Swansea ambulance workers on strike. Photo: Socialist Party Wales
Swansea ambulance workers on strike. Photo: Socialist Party Wales

National Shop Stewards Network lobby of TUC Special Congress

9-10am Saturday 9 December, TUC Congress House, Great Russell Street, London WC1B 3LS

Aslef train drivers

Members of the train drivers’ union Aslef will be taking strike action between December 1 and 8, with 17 different rail companies affected on different days. Aslef will also carry out an overtime ban between December 1 and 9. This is a continuation of the dispute that has been running for 18 months. The bosses’ rail pay offer made in April included an inadequate 4% pay rise for both 2022 and 2023. But it still included attacks on work arrangements.

A West Midlands train driver writes

‘The Strikes (Minimum Service Levels) Act (MSL) is a major attack on hard-fought-for trade union rights won over generations. Sunak’s Conservative government is attempting draconian, undemocratic measures to curtail the right to strike.

Coming on the back of four decades of brutal Tory anti-union legislation, it is clearly designed to cut across the recent strike wave across all sectors, rather than tackle the causes of the cost-of-living crisis.

The Act allows employers to issue a notice to unions setting out who is required to work during a strike.

As train drivers in many companies are preparing for action, the Tory government’s proposed minimum service level would be 40% of the service – in other words a demand for nearly half of our members to still go to work!

This potentially leaves unions who refuse to comply open to serious financial penalties through sequestration of funds, and removes workers’ protection from being dismissed for undertaking lawful industrial action.

We need to fight for an appropriate industrial response to defend workers’ right to strike and protect any trade union attacked under this new law. No individual union or member should be left isolated and the whole of the trade union movement must mobilise collectively in defence of workers’ rights.

Now more than ever is the time for national mobilisation across the entire workers’ movement. The special Congress called by the Trades Union Congress (TUC) on 9 December should act as a ‘council of war’. We need to build a national plan of resistance across the workers’ movement, including a 24-hour general strike if needed, to not just fight back against MSL but to scrap all anti-union legislation.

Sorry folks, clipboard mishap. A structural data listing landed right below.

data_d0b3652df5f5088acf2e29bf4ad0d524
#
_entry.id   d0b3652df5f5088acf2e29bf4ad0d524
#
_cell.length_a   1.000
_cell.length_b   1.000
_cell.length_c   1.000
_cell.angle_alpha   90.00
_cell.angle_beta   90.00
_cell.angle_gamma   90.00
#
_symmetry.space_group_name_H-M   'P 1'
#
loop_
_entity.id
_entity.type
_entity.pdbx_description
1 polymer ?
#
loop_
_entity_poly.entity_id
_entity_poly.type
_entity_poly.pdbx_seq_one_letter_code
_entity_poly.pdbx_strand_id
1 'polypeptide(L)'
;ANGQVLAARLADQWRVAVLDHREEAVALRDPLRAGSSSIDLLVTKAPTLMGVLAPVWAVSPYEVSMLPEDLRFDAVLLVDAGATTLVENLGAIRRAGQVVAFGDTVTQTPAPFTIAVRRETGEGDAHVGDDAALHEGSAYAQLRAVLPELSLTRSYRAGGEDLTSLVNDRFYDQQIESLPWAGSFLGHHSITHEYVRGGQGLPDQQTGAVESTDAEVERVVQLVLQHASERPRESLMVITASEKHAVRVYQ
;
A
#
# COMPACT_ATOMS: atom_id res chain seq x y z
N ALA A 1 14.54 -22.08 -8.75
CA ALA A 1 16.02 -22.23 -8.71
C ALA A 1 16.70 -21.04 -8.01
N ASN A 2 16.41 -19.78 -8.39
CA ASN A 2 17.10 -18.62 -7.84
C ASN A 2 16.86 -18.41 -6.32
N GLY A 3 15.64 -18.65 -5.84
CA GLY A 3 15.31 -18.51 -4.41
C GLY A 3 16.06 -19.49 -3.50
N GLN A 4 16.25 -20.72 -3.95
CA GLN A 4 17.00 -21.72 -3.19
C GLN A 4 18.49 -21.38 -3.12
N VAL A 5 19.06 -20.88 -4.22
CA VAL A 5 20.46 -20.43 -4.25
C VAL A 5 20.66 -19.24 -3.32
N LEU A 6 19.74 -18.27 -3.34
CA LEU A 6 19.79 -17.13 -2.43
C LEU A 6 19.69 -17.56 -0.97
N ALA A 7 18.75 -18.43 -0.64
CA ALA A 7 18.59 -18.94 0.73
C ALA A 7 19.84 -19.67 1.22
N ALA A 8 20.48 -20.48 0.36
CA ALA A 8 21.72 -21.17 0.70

Ambulance workers

Gareth Bromhall, Ambulance service worker

Ambulance workers, many of whom took strike action for the first time in the past year, are among those singled out by the government’s draconian ‘minimum service levels’ (MSLs) aimed at strike-breaking.

On 6 November the government announced the outcome of its consultation and outlined proposals for MSLs on the service in England.

Guidance from the GMB, one of the main unions in ambulance services, highlighted the stark reality of these proposals. 

MSLs in the ambulance services would be set at as high as 80% of staff, from paramedics and emergency medical technicians (EMTs), to call handlers, dispatchers and support staff. Meaning almost all crews would be forced to work on strike days, and that unions would be expected to ensure members would work under threat of sequestration.

As health is a devolved issue, the reaction of the Scottish and Welsh services differ. The Scottish National Party’s response outflanked Mark Drakeford’s Welsh Labour when it said it would not cooperate with the legislation.

The unions effected by this legislation should pressure Labour-led devolved administrations, local authorities and public bodies not to issue work notices or enact the levels proposed by the Tories.

Starmer has pledged to scrap the new legislation and the Trade Union Act 2016. However, his shadow health secretary Wes Streeting has also pledged to “hold the doors open” for further privatisation of the NHS under a future Labour government. They cannot be trusted.

The overwhelming majority of the public, ambulance staff and NHS staff are against the imposition of these levels on ambulance services.

The TUC is meeting on 9 December in a special Congress to combat this latest attack on our trade union rights, following the resolution passed at Congress in September. 

In response to this, the National Shop Stewards Network (NSSN) has welcomed the special Congress and is lobbying for the other points agreed in September to be implemented urgently:

  • 100% solidarity with any trade unions attacked
  • support for demonstrations and for a national march opposing the legislation
  • to explore options for non-compliance and resistance
  • to call for repeal of the anti-union laws

Support this lobby, help build the trade union response necessary to fight for our fundamental rights as workers and for the future of our NHS.